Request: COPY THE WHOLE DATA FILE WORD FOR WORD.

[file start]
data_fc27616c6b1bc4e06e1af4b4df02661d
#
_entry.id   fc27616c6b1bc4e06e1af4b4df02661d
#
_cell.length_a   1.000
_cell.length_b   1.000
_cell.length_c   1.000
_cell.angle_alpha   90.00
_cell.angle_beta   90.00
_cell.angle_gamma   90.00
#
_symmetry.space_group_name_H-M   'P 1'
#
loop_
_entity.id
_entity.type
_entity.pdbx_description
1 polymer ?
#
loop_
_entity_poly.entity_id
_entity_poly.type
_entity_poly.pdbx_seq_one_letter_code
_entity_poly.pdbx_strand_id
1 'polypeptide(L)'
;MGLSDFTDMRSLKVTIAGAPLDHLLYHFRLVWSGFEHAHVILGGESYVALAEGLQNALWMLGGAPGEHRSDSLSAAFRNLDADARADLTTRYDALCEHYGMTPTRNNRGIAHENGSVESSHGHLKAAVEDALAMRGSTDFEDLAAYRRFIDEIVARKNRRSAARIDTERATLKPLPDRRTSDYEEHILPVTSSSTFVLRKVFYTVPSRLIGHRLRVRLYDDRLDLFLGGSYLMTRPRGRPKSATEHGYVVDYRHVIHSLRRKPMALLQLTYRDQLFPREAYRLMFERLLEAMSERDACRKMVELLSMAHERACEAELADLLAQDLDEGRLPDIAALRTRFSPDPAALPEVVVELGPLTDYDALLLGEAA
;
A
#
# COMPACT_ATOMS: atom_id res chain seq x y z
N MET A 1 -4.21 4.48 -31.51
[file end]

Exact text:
data_fc27616c6b1bc4e06e1af4b4df02661d
#
_entry.id   fc27616c6b1bc4e06e1af4b4df02661d
#
_cell.length_a   1.000
_cell.length_b   1.000
_cell.length_c   1.000
_cell.angle_alpha   90.00
_cell.angle_beta   90.00
_cell.angle_gamma   90.00
#
_symmetry.space_group_name_H-M   'P 1'
#
loop_
_entity.id
_entity.type
_entity.pdbx_description
1 polymer ?
#
loop_
_entity_poly.entity_id
_entity_poly.type
_entity_poly.pdbx_seq_one_letter_code
_entity_poly.pdbx_strand_id
1 'polypeptide(L)'
;MGLSDFTDMRSLKVTIAGAPLDHLLYHFRLVWSGFEHAHVILGGESYVALAEGLQNALWMLGGAPGEHRSDSLSAAFRNLDADARADLTTRYDALCEHYGMTPTRNNRGIAHENGSVESSHGHLKAAVEDALAMRGSTDFEDLAAYRRFIDEIVARKNRRSAARIDTERATLKPLPDRRTSDYEEHILPVTSSSTFVLRKVFYTVPSRLIGHRLRVRLYDDRLDLFLGGSYLMTRPRGRPKSATEHGYVVDYRHVIHSLRRKPMALLQLTYRDQLFPREAYRLMFERLLEAMSERDACRKMVELLSMAHERACEAELADLLAQDLDEGRLPDIAALRTRFSPDPAALPEVVVELGPLTDYDALLLGEAA
;
A
#
# COMPACT_ATOMS: atom_id res chain seq x y z
N MET A 1 -4.21 4.48 -31.51